I have been fairly active my entire life. I grew up playing basketball, doing gymnastics, and spending hours swimming laps in my Aunt’s swimming pool. In middle school and high school, I was an active dancer and enjoyed running for exercise. I’ve always had a healthy diet, and I’ve always been relatively fit and in shape. I never really thought about my physical health that much, for I was always healthy and strong.
My senior year of high school I started to experience serious fatigue and sleeping problems. No matter how much I slept the night before, I would wake up feeling exhausted and drained. I didn’t think much of it, and blamed it on the stress of senior year. I thought it would go away over the summer when classes ended and I got a nice break. But, it didn’t. If anything, it worsened. But again, I didn’t think much of it. I spent most of the summer at various camps and volunteering at my church, as well as going to graduation parties and trips with my friends. As the tiredness worsened, I began to experience pain throughout my joints. My doctor blamed it on the years of doing gymnastics and dancing from a young age, and told me that I probably developed arthritis. I began to wonder if I would just have to live with the pain and exhaustion. Nothing really helped, so I accepted the fact that I would have to live life fighting chronic exhaustion and pain.
“just dealing with it” worked for a while, until the end of my second semester at college. The pain became overwhelming, and I found it hard to get out of bed almost every day. It didn’t seem to make sense, and I was quite miserable. My grades were suffering as well as my social life. All I wanted to do was lie in bed, and I began to dread having to walk to class. At the end of the day, it was physically hard for me to climb the stairs to my dorm room. I knew then that I couldn’t “just deal with it” anymore. My condition wasn’t getting any better – it was getting significantly worse. I wanted answers and I wanted to feel better. At that time, it was hard for me to remember what “normal” felt like.
I began to see doctors and specialists and get tests done. At first, I was frustrated because every test seemed to be coming back as normal. But I felt so far from normal! Finally, one doctor decided to test me for fibromyalgia. Fibromyalgia cannot be tested by blood samples. Instead, it is diagnosed by pressing on certain pain points on the body. The doctor pressed on points in my shoulders, arms, legs, and back. With every little bit of pressure, pain shot through my body. That was when I was diagnosed with fibromyalgia.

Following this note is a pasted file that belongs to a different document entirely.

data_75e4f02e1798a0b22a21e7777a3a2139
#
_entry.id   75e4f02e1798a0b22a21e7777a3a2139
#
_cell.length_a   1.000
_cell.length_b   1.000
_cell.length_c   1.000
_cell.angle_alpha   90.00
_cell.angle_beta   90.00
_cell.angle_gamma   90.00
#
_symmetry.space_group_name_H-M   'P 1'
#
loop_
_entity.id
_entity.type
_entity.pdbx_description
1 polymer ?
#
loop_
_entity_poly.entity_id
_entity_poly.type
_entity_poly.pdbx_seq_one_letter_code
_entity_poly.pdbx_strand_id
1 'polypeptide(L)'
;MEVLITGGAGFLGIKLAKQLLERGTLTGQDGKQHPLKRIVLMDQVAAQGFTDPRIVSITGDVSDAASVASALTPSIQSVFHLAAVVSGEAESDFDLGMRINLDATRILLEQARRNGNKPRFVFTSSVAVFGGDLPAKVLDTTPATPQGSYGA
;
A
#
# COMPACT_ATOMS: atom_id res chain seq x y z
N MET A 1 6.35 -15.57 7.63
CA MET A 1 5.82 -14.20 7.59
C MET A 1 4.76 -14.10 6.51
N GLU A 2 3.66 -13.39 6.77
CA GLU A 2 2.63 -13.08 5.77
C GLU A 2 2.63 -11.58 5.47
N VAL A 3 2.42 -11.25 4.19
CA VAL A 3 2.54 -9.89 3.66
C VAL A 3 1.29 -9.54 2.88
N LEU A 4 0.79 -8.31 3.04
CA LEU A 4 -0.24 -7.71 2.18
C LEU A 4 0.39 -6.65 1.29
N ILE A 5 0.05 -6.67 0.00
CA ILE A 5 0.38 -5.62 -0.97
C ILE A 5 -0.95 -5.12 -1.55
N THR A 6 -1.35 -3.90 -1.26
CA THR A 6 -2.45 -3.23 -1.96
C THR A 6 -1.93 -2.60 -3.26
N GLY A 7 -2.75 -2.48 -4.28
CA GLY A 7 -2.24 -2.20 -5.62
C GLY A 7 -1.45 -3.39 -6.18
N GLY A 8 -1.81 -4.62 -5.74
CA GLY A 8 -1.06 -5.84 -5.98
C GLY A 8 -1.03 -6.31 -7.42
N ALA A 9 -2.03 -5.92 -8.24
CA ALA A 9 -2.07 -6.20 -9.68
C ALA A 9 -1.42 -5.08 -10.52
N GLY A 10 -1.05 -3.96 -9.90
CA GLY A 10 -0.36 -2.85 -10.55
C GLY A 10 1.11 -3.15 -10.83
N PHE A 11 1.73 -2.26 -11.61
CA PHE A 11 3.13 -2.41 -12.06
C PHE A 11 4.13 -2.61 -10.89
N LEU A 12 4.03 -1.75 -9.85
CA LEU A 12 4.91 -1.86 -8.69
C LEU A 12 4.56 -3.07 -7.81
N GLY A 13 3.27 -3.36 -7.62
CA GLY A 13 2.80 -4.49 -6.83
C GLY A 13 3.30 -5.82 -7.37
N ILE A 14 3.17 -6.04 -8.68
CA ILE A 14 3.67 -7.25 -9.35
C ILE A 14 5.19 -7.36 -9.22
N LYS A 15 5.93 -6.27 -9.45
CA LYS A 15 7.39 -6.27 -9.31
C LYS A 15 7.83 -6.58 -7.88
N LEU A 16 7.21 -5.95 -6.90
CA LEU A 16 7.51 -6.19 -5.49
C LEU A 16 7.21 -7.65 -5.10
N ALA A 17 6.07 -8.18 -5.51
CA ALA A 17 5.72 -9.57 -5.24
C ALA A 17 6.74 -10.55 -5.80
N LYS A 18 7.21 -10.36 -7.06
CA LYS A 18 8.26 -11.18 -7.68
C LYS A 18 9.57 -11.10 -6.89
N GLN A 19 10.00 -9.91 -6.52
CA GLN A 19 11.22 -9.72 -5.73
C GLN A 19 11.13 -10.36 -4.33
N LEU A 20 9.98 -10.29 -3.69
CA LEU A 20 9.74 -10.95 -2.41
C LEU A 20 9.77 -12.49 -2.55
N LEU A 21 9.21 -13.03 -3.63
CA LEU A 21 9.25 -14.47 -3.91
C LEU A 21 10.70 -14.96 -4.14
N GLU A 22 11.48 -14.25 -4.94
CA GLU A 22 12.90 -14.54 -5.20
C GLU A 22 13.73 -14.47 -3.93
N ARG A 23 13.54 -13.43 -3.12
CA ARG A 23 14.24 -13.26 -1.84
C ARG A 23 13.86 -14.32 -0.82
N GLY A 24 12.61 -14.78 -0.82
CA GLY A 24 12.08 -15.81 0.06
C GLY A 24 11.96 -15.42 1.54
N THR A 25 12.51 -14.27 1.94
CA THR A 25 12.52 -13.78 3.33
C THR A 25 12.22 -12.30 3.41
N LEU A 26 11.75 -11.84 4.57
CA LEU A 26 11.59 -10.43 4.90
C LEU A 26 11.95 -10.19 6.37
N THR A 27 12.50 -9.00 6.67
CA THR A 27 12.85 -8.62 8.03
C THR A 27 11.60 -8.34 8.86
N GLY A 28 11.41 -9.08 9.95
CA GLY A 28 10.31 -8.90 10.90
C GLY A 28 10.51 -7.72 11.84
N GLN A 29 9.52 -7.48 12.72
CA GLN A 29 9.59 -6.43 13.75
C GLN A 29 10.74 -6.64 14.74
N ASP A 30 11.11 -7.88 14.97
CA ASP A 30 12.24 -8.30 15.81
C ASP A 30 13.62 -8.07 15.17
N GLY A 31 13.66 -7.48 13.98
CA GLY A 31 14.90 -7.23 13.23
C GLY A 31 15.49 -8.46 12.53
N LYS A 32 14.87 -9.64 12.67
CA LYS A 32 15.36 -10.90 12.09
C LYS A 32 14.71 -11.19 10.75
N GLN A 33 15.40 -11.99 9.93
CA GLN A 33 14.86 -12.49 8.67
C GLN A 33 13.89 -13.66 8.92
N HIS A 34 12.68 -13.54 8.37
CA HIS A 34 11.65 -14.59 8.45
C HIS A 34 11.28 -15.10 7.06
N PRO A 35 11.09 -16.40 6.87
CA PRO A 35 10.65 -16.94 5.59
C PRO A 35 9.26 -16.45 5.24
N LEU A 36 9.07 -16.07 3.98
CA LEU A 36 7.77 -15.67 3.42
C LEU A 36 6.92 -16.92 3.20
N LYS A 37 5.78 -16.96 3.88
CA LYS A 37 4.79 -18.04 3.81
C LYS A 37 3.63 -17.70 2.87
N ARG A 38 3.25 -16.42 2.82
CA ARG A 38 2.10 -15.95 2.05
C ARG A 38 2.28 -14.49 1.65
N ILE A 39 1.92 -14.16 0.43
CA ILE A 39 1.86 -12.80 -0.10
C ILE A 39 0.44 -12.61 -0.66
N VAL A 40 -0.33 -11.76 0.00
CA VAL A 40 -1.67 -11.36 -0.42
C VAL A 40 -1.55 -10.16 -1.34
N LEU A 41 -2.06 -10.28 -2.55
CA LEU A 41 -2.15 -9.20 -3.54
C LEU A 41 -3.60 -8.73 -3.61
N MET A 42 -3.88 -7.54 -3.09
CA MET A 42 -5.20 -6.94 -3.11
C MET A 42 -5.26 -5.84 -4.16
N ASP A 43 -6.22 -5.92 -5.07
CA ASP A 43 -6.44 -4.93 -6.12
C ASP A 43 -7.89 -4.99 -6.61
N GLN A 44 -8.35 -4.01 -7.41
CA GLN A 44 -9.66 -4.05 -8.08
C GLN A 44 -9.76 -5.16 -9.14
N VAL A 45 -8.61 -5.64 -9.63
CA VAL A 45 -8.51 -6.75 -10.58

Fibromyalgia is a disorder characterized by widespread musculoskeletal pain accompanied by fatigue, sleep, memory and mood issues. Researchers believe that fibromyalgia amplifies painful sensations by affecting the way your brain processes pain signals.
It was reassuring to hear that I was finally diagnosed! But then I discovered that fibromyalgia has no clear treatment. Everyone who suffers from fibro is different, and some treatments work for some and not for others. My doctor suggested lifestyle changes, like exercising more routinely and regulating my sleep schedule. A couple months trying those changes, I was put on medicine to help the pain as well as to help me sleep better.
I’ve been diagnosed for a few months now, and unfortunately, i can’t say that I am cured. It is hard to balance exercise and rest. It’s hard to know how far I can push myself physically, and having a normal sleep schedule is near impossible at college. I still get tired easily, and somedays I still struggle with getting out of bed. My life is busy with classes, homework, extracurriculars, choir, work, and a traveling worship team I am a part of. It’s hard to not let my physical limitations keep me from enjoying every second of my life. It’s hard not to get discouraged.
But through this experience, I’ve learned so much about relying on Christ. I am a very, very headstrong person. I am independent and ambitious to a fault. I know that if I set my mind to something, I can accomplish it. But so often, I rely on my own strength and my own drive to get things done. It’s naturally hard for me to give total control to God. I’m stubborn and strong willed, and I don’t like to not be able to do things for myself. (This is totally a pride issue that I’m still working on 😛 ) When the crippling exhaustion and pain began to take over my life, I was frustrated and angry that God gave this to me. I had to stop running and dancing, I had to stop doing some of the things I loved to do! I was discouraged and irritated because i couldn’t do some of the things I so effortlessly did before. But through this, I began to see life with new eyes. I started to see that I needed to call on the Lord for strength and guidance. I was made weak to be strengthened in Christ. He used this to draw me closer to Him, and to rely on Him. He is still using this. I don’t know whether or not He will choose to heal me. But I am not afraid of living with this condition. For I know where my strength and my help comes from. I pray that God continues to use this part (and every other part, for that matter) of my life to bring glory to His name.
16 You do not delight in sacrifice, or I would bring it;
you do not take pleasure in burnt offerings.
17 My sacrifice, O God, is[b] a broken spirit;
a broken and contrite heart
you, God, will not despise.